Pramāṇa means valid means of knowledge. They can broadly be classified into Pratyakṣa (perception), Anumāna (inference), Śabda (Vedas), Upamāna (comparison), Arthapatti (postulation) and Anupalabdhi (non-apprehension) Pramāṇa. The early indologists and modern academics alike, consider only Pratyakṣa and Upamāna and don’t take Śabda into account. Interestingly though early indologists had religious motive, but the framework they used was atheistic. Karapātra Swāmī argues in His ‘Rāmāyaṇa Mīmāṁsā’ that the existence of something can only be refuted by that pramāṇa, from which it can be confirmed just like the existence of an object of vision can only be confirmed or refuted by eye and not by any other organs. Dharma and Mokṣa, essentially being the subject of Śāstras i.e.; Śabda, cannot be refuted from pratyakṣa or anumāna pramāṇa.
The Hindu rationale for something happened is inherently based on the concept of karma and punarjanma. The academic cannot see anything beyond this life and this world either due to operating in an Abrahamic or atheistic framework. For a Hindu this is but one among infinite births operating in a cycle and so is this world. Without the notion of karma and punarjanma the academic reads exploitation and oppression everywhere. Same goes for avatāravāda as well. The idea of avatāra cannot be accommodated into any mode of inquiry other than the traditional one.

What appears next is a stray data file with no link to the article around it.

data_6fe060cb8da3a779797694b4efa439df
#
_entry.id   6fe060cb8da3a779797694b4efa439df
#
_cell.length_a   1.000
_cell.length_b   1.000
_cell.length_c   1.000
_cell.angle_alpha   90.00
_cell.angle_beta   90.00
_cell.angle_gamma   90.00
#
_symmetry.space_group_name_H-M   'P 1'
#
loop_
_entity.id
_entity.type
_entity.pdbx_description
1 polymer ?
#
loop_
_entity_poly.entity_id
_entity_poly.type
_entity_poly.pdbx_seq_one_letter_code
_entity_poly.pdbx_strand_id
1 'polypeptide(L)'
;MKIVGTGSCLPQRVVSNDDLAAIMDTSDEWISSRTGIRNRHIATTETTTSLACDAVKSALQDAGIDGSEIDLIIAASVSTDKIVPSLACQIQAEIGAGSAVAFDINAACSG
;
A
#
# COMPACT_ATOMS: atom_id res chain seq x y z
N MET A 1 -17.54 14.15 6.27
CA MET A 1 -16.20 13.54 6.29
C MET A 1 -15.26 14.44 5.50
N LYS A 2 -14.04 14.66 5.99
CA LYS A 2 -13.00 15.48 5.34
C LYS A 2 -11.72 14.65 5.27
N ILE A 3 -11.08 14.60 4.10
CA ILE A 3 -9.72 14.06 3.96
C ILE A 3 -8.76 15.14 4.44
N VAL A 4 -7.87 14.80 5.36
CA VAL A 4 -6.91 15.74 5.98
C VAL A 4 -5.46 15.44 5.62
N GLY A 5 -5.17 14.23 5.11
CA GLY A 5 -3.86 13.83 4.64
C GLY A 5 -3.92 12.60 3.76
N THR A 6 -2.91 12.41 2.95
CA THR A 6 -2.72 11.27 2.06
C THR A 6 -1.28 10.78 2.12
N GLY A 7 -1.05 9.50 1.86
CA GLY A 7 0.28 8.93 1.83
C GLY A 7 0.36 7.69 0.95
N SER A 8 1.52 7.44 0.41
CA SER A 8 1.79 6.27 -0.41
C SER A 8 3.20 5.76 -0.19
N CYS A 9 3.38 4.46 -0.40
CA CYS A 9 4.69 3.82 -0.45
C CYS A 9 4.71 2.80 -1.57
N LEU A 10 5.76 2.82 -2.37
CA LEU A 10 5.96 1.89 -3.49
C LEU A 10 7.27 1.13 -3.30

In Hindu idea of time there are four yugas: Satya, Tretayā, Dvāpara and Kali and after the completion of one caturyuga (a cycle from Satya to Kali) it again starts from Satyayuga. A kalpa includes thousand such caturyugas. In each Kalpa the Lord takes avatāra several times. Each time the happenings doesn’t remain exactly the same. This results in difference in texts. That is why when an event described in two text varies, tradition accommodates both by the concept of KalpaBheda instead of declaring interpolation. Modern academic on the other hand, with his biblical conception of linear time fails to resolve such nuanced issues.
Due to the limitations discussed above it can never accommodate the idea of ŚrīRāma being Bhagavān Himself. Infact it can never produce an idea that doesn’t contradict the idea of God in the end. As per the academically accepted theory, the “original” Hinduism was a pagan religion. Early pagans, out of fear, worshipped nature. Air, water, fire, thunder etc were considered divine by them. Thus in the “original” Hindu text RigVeda there is only hymns for gods like Indra, Vāyu, Agni etc. Now inside ṛgveda itself there are sections which have Mantras mentioning Viṣṇu or Devī or Rudra. “Then those must have been written later and added to the original text” claims the academic. In fact one can produce pages after pages of reference from any text, that doesn’t agree with the academic’s opinion but the academic can still vanish them into thin air by the simple incantation of “interpolation” and “later addition”.